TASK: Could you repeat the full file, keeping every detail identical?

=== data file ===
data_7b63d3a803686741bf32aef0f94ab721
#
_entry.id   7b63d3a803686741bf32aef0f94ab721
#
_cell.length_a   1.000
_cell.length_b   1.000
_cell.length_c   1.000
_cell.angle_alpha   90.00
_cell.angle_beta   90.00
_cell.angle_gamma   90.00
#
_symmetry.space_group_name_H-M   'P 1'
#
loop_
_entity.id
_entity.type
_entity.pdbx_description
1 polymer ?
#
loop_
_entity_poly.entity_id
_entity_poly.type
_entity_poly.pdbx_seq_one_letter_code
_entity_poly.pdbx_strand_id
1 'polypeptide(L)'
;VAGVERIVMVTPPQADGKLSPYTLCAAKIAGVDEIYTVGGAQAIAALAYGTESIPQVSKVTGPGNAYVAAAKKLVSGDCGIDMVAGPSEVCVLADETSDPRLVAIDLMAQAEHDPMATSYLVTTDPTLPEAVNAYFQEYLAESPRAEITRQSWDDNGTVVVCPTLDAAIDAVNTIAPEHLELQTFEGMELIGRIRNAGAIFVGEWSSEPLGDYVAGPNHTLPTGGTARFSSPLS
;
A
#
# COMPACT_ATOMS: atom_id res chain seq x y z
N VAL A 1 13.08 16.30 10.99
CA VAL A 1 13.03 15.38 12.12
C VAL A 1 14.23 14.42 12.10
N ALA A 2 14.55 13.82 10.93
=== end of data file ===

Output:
data_7b63d3a803686741bf32aef0f94ab721
#
_entry.id   7b63d3a803686741bf32aef0f94ab721
#
_cell.length_a   1.000
_cell.length_b   1.000
_cell.length_c   1.000
_cell.angle_alpha   90.00
_cell.angle_beta   90.00
_cell.angle_gamma   90.00
#
_symmetry.space_group_name_H-M   'P 1'
#
loop_
_entity.id
_entity.type
_entity.pdbx_description
1 polymer ?
#
loop_
_entity_poly.entity_id
_entity_poly.type
_entity_poly.pdbx_seq_one_letter_code
_entity_poly.pdbx_strand_id
1 'polypeptide(L)'
;VAGVERIVMVTPPQADGKLSPYTLCAAKIAGVDEIYTVGGAQAIAALAYGTESIPQVSKVTGPGNAYVAAAKKLVSGDCGIDMVAGPSEVCVLADETSDPRLVAIDLMAQAEHDPMATSYLVTTDPTLPEAVNAYFQEYLAESPRAEITRQSWDDNGTVVVCPTLDAAIDAVNTIAPEHLELQTFEGMELIGRIRNAGAIFVGEWSSEPLGDYVAGPNHTLPTGGTARFSSPLS
;
A
#
# COMPACT_ATOMS: atom_id res chain seq x y z
N VAL A 1 13.08 16.30 10.99
CA VAL A 1 13.03 15.38 12.12
C VAL A 1 14.23 14.42 12.10
N ALA A 2 14.55 13.82 10.93